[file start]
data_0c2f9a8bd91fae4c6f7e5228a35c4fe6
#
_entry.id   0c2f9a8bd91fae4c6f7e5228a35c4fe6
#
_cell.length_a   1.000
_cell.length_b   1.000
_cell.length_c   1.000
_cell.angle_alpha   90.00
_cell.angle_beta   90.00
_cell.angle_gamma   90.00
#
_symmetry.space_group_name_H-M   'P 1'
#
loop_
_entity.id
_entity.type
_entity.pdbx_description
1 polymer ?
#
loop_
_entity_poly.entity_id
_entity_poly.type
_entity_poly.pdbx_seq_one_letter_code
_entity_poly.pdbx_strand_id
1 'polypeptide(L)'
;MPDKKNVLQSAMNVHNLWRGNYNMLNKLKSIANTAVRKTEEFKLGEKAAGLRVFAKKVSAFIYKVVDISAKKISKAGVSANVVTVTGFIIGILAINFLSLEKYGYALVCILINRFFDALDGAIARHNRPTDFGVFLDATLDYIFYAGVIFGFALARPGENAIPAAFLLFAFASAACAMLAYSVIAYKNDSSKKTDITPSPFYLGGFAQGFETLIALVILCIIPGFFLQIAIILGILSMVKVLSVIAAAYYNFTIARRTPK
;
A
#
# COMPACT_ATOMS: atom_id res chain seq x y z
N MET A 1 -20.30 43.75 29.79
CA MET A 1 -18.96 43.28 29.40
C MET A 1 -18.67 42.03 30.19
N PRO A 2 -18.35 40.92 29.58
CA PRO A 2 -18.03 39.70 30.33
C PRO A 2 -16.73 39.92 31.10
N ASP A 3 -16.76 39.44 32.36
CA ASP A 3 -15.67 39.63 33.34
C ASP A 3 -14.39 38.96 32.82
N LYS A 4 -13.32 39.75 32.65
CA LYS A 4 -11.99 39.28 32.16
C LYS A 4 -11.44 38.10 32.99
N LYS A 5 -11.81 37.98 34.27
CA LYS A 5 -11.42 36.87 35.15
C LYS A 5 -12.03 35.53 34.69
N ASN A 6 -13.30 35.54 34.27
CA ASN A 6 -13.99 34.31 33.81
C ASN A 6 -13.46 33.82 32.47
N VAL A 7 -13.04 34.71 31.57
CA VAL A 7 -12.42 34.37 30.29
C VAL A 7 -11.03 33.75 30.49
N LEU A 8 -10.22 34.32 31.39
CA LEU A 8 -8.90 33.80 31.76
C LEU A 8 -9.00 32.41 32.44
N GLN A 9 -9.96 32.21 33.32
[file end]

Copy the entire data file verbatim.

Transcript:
data_0c2f9a8bd91fae4c6f7e5228a35c4fe6
#
_entry.id   0c2f9a8bd91fae4c6f7e5228a35c4fe6
#
_cell.length_a   1.000
_cell.length_b   1.000
_cell.length_c   1.000
_cell.angle_alpha   90.00
_cell.angle_beta   90.00
_cell.angle_gamma   90.00
#
_symmetry.space_group_name_H-M   'P 1'
#
loop_
_entity.id
_entity.type
_entity.pdbx_description
1 polymer ?
#
loop_
_entity_poly.entity_id
_entity_poly.type
_entity_poly.pdbx_seq_one_letter_code
_entity_poly.pdbx_strand_id
1 'polypeptide(L)'
;MPDKKNVLQSAMNVHNLWRGNYNMLNKLKSIANTAVRKTEEFKLGEKAAGLRVFAKKVSAFIYKVVDISAKKISKAGVSANVVTVTGFIIGILAINFLSLEKYGYALVCILINRFFDALDGAIARHNRPTDFGVFLDATLDYIFYAGVIFGFALARPGENAIPAAFLLFAFASAACAMLAYSVIAYKNDSSKKTDITPSPFYLGGFAQGFETLIALVILCIIPGFFLQIAIILGILSMVKVLSVIAAAYYNFTIARRTPK
;
A
#
# COMPACT_ATOMS: atom_id res chain seq x y z
N MET A 1 -20.30 43.75 29.79
CA MET A 1 -18.96 43.28 29.40
C MET A 1 -18.67 42.03 30.19
N PRO A 2 -18.35 40.92 29.58
CA PRO A 2 -18.03 39.70 30.33
C PRO A 2 -16.73 39.92 31.10
N ASP A 3 -16.76 39.44 32.36
CA ASP A 3 -15.67 39.63 33.34
C ASP A 3 -14.39 38.96 32.82
N LYS A 4 -13.32 39.75 32.65
CA LYS A 4 -11.99 39.28 32.16
C LYS A 4 -11.44 38.10 32.99
N LYS A 5 -11.81 37.98 34.27
CA LYS A 5 -11.42 36.87 35.15
C LYS A 5 -12.03 35.53 34.69
N ASN A 6 -13.30 35.54 34.27
CA ASN A 6 -13.99 34.31 33.81
C ASN A 6 -13.46 33.82 32.47
N VAL A 7 -13.04 34.71 31.57
CA VAL A 7 -12.42 34.37 30.29
C VAL A 7 -11.03 33.75 30.49
N LEU A 8 -10.22 34.32 31.39
CA LEU A 8 -8.90 33.80 31.76
C LEU A 8 -9.00 32.41 32.44
N GLN A 9 -9.96 32.21 33.32